“Behind Bars” in Bilibid—everyone felt excited when they heard about the field trip. Even weeks before the actual encounter, the old feeling did not change. All of us thought that it was just another service recollection where we would get to meet new people from different walks of life. However, when we were already boarding the bus, this excitement turned into a sense of apprehension on the day itself. This feeling grew more and more intense as we entered the gates of Bilibid prison. Seeing the 12-layer barbed wired fence already gave us the chills, plus there were the gigantic brick walls keeping the prisoners inside.
When the class alighted at the medium security compound, we were instantly welcomed by the prisoners. Their shirts were either brown, blue, or orange, depending on the gravity of their crimes. After that, we were led to a classroom. There, we would be meeting our buddies for the day. Again, everyone felt the sense of vulnerability and fright, but all that changed when I met my buddy.
His name was Reylan Mejila. He is currently in Grade 8, although he is already 30 years old. Like many other prisoners, his body was filled with tattoos, which I thought was a mark of a criminal. Scary, I thought, but I was wrong. As we both conversed in Filipino, my sense of fear melted away. First, my buddy recounted numerous stories of his activities while in prison. He and his fellow inmates often engaged in recreational activities like painting, making handicrafts, playing basketball, and many more. Yet, prison life also burdens him greatly, and one of the struggles is having to raise money just to be able to buy his everyday necessities. He does tiresome favors for people, like massaging them and washing their clothes, only for some spare change. Truly, life is harsh inside Bilibid. In addition to that, he says, there is something that burdens him far more than just money, and at that moment, Rey was on the verge of tears. He told me that he misses his family and has not seen them for 9 years. “Yayakapin ko sila paglaya ko,” were his words, feeling regret for committing his crimes. My fears shifted to pity and sadness.
After that emotional moment, the conversation between us shifted again. After he narrated his inspiring stories, Reylan wanted to share with me some words of advice. The first piece of advice he told me was to choose my peers wisely. Second, Rey told me to value my blessings, such as my family, my possessions, and of course, my life as a free citizen. I promised myself that I would spend more quality time with my family and appreciate the times I spend with my friends. Lastly, he told me to listen intently to people who encourage me to change for the better because oftentimes, they are the ones who really care about me. He felt reluctant at first because these advice often came with his own personal experiences. However, he eventually started telling me more and more stories. My buddy felt the urge to reveal these life lessons because he did not want me to make the same mistakes that he did.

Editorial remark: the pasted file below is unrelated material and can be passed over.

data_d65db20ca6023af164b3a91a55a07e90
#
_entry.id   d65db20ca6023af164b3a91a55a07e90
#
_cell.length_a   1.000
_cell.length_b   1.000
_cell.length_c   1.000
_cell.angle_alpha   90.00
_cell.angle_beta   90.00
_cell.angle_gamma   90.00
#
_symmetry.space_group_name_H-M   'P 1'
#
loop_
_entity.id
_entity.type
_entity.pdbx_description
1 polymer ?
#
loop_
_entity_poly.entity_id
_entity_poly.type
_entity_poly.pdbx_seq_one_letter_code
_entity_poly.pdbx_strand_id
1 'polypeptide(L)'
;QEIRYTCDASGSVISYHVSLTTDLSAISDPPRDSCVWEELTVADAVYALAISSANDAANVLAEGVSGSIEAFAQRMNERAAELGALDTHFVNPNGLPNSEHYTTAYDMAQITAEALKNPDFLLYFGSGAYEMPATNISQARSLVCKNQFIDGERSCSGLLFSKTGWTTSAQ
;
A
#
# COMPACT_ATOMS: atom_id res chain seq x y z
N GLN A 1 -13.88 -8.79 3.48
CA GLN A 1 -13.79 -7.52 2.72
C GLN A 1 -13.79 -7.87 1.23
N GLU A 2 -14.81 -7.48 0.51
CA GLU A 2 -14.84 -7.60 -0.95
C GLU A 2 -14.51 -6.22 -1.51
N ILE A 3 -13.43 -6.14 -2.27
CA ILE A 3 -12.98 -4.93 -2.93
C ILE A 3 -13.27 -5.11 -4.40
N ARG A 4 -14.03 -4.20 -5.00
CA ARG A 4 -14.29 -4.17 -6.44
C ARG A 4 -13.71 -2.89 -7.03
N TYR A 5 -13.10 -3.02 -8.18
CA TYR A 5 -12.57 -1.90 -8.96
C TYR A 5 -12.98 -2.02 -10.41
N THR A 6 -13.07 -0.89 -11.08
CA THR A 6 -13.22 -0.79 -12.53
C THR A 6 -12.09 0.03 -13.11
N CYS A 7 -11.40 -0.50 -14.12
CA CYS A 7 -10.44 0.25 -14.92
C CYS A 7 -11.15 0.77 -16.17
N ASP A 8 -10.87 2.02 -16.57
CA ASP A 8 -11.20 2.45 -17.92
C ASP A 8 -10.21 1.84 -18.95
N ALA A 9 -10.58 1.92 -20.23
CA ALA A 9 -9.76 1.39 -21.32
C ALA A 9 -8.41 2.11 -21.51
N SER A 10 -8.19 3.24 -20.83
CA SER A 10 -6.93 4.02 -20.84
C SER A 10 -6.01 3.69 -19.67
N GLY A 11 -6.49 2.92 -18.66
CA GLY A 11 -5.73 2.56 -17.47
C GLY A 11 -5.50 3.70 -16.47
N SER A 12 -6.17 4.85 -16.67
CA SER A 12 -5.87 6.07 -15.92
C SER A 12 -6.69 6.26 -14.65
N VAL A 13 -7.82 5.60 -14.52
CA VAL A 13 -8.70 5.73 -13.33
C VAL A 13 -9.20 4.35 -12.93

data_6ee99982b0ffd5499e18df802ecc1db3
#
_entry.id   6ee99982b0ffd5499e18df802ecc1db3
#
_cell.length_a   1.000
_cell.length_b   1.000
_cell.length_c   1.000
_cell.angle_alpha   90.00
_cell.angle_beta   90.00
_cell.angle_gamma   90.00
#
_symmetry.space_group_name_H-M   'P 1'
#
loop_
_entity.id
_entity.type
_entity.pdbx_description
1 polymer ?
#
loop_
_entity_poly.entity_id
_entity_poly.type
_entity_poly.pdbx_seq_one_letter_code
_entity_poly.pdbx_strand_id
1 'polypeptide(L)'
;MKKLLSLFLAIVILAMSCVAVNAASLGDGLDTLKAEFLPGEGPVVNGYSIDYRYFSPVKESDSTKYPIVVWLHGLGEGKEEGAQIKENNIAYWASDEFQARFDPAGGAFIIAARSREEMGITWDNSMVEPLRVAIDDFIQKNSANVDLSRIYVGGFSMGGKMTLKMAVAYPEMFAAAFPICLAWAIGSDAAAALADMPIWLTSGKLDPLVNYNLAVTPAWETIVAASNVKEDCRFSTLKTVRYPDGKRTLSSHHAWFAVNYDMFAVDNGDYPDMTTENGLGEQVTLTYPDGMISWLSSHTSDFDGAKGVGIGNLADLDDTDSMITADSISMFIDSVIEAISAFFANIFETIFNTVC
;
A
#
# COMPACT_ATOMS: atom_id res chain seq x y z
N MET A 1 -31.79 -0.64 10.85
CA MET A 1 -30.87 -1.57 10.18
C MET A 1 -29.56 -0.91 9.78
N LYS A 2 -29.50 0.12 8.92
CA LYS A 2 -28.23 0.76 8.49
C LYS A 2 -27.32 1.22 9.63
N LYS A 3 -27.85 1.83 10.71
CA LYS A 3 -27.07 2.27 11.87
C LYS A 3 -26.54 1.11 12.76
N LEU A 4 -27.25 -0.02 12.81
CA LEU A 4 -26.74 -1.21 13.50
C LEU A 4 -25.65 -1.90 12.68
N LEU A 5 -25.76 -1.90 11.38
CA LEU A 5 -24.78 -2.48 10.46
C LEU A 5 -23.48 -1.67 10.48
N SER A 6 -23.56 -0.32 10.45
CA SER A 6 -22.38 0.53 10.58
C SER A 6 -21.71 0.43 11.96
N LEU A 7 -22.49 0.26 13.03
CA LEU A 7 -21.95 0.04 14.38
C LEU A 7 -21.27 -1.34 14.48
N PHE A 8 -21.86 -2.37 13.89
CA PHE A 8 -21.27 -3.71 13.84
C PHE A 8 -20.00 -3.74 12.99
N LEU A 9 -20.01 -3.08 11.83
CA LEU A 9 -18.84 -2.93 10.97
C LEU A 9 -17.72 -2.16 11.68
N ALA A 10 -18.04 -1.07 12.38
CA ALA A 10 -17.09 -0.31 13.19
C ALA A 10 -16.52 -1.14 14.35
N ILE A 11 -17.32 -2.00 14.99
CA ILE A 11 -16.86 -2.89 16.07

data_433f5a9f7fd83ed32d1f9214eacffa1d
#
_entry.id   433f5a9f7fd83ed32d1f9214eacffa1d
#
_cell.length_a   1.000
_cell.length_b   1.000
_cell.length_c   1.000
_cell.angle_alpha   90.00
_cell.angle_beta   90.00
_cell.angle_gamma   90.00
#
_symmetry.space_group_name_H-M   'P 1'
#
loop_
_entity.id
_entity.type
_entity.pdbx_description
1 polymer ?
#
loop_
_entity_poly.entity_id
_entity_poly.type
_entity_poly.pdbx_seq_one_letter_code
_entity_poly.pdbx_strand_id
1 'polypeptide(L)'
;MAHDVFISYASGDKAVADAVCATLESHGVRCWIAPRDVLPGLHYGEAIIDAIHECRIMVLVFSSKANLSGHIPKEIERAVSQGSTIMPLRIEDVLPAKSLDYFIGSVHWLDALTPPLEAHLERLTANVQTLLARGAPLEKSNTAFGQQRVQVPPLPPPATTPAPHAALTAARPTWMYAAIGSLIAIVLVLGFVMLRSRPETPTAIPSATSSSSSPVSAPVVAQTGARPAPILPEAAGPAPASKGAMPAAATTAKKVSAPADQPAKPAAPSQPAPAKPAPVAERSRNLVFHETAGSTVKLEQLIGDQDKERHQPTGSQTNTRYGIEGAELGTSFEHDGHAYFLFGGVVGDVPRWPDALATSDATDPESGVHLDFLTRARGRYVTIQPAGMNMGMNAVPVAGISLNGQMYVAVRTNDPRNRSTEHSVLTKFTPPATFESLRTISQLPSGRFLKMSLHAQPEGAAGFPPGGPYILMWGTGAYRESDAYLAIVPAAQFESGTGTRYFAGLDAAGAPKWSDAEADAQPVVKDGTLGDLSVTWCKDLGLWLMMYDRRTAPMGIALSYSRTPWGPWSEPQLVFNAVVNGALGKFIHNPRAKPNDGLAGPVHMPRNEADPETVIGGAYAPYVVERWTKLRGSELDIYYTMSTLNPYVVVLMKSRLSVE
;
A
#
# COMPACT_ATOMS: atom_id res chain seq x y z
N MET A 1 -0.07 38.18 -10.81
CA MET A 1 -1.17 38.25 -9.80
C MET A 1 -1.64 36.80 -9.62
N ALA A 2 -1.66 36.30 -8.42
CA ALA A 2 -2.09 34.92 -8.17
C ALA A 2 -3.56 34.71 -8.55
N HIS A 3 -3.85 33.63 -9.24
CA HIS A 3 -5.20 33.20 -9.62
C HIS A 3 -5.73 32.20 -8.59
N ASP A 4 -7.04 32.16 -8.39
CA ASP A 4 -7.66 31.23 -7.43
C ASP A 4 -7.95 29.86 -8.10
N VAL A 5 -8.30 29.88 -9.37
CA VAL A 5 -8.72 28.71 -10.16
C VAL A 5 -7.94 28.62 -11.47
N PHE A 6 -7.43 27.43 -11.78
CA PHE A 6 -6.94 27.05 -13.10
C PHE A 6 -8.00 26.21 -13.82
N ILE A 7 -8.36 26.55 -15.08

We wanted the conversation to go on, but we started to feel hungry so my buddy and I decided to have lunch. We both had rice meals with iced-tea. Throughout the time we ate, I was surprised by his reaction. My buddy said he had not eaten anything like this in years. I felt like I had really made him feel special, as if I had given a moment of happiness. Unfortunately, my time with Rey was coming to an end. We said our goodbyes and promised to keep in touch by writing to each other. Then, our class left the medium security compound.
Before we left Bilibid, we visited the lethal injection chamber. It was the capstone of the Behind Bars experience, and possibly the most horrifying experience of my life. Being in the facility, there was a sense of unease among the class. There was a haunting atmosphere since this was the place where seven people were put to death. We were first led to the room where the prisoners had their last night. Then, the next room was where the three phlebotomists prepared the three chemical mixtures of death. This kills the person by first putting the person to sleep with sodium thiopental, and pancuronium bromide to stop the breathing. Lastly, potassium chloride is injected to stop the heart, and thus cause cardiac arrest. I could not imagine my buddy Rey being strapped for execution. Moreover, imagine being the relative of the one to be put to death.
The Bilibid “Behind Bars” experience created a new imprint in our minds that will not be soon forgotten. Through countless anecdotes, we discovered many things from people who are totally different from us, people who are even considered outcasts. Our class was exposed to how much others could value something we give little importance to and take for granted. Looking through their eyes, I witnessed how a criminal suffered with burdens inside the prison cell and how one can truly regret his actions through the consequences he must face. That is why my buddy constantly reminded me to always think about my actions, together with their corresponding consequences before actually doing them.
Above all else, I believe the main lesson we have learned in this experience is the value of forgiveness. It taught us how even criminals can change for the better, but sometimes this value is neglected by free society. Maybe we are the criminals for being harsh to people who seem evil. Who knows, maybe beneath those tattoos and scars is a changed man, trying to start a new life amongst society who still thinks he is a criminal. People commit all sorts of mistakes, even towards us, but we should just be brave enough to open up and forgive them again.